PhD in Service Management and Service Studies. MSc in Business Administration. BSc in Social Science and Communication. In my research I focus on marketing and sales, in its widest sense. I am specifically interested in the rhetorical aspects of managerial practices. Put differently, I study how managers at different levels argue to accomplish the work they are obliged to do. When teaching I am often involved in courses that cover marketing and selling of professional services, management communication, organizational storytelling, and rhetoric. Rhetorical business – A study of marketing work in the spirit of contradiction (PhD thesis) Marketing has traditionally been understood from the perspective of marketing management. This causes problems when we study marketing practices because the normative discourse of marketing management is not particularly useful for describing the day-to-day work of marketing practitioners. This calls for marketing research from new perspectives. My PhD thesis Rhetorical business – A study of marketing work in the spirit of contradiction investigates marketing work in professional service organizations from a rhetorical perspective. The overall research question – What do marketers do when they do marketing work? – is explored empirically through conversations, observations and daily interaction and argumentation with professionals involved in the marketing of consulting services. The rhetorical theory applied in the analysis builds on the assumption that every reasonable argument can be met with an equally reasonable counterargument, which is not only how we argue but also a representation of how we gain knowledge of the world – namely, by contradicting it. The analysis is organized in three themes – situation, strategy and subject – that address questions such as Where and when do marketers argue for business purposes? What rhetorical strategies are used?, and How can the subjects of marketing work be portrayed? This is followed by a discussion of the analysis under the two headings persuasive marketing talk and marketing work “in-between”. The thesis concludes that marketing work is accomplished by self-reflexive marketers who argue for business purposes in, through and in-between meetings as they employ versatile and expansive language and enact contradictory selves. In so concluding the thesis contributes a multifaceted account of marketing work beyond the framework of normative marketing management. It also shows how rhetorical theory can be used in marketing research to analyse aspects of marketing practice that would otherwise have been poorly accounted for. Finally, the text is written as a “confessional tale” by an author with long experience of marketing work, in the hope that it may encourage self-reflexive inquires among professionals involved in marketing.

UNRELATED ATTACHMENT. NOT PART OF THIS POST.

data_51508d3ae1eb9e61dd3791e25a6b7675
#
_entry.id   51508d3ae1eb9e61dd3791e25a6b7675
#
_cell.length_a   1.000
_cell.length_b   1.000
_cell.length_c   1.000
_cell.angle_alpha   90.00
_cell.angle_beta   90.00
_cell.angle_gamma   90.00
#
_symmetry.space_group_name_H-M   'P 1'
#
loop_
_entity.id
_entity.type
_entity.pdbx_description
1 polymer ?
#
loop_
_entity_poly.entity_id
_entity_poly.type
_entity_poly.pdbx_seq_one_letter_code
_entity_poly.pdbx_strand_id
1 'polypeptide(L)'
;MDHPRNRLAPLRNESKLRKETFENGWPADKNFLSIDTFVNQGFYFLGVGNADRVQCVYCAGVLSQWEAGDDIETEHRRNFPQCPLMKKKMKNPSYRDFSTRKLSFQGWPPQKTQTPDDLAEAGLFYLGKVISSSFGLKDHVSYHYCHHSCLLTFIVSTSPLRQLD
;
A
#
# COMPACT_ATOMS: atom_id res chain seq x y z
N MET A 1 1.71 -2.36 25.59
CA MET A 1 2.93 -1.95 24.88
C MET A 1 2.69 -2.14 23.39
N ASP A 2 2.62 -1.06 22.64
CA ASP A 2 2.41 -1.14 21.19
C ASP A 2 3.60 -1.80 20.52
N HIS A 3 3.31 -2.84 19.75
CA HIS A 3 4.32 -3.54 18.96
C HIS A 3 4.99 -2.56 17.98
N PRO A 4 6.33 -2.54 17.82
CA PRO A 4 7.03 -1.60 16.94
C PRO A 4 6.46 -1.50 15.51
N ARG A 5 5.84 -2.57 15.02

Article in journal (Refereed)
- Nilsson, T. (2019). How marketers argue for business – Exploring the rhetorical nature of industrial marketing work. Industrial Marketing Management. 80. 233-241.
- Nilsson, T. (2010). The reluctant rhetorician : Senior managers as rhetoricians in a strategic change context. Journal of Organizational Change Management. 23. 137-144.
Conference paper (Refereed)
- Nilsson, T., Damiani, J. (2020). Controversial identity work in leadership education. .
Article in journal (Other academic)
- Brown, S., Hackley, C., Hunt, S.D., Marsh, C., O'shaughnessy, N., et al. (2018). Marketing (as) Rhetoric : paradigms, provocations, and perspectives. Journal of Marketing Management. 34. 1336-1378.
- Chris, M., Nilsson, T. (2018). Marketing (as) rhetoric: an introduction. Journal of Marketing Management. 34. 1259-1271.
Doctoral thesis, monograph (Other academic)
- Nilsson, T. (2015). Rhetorical business : a study of marketing work in the spirit of contradiction. Doctoral Thesis. Lund, Lund University, Department of Service Management and Service Studies. 205.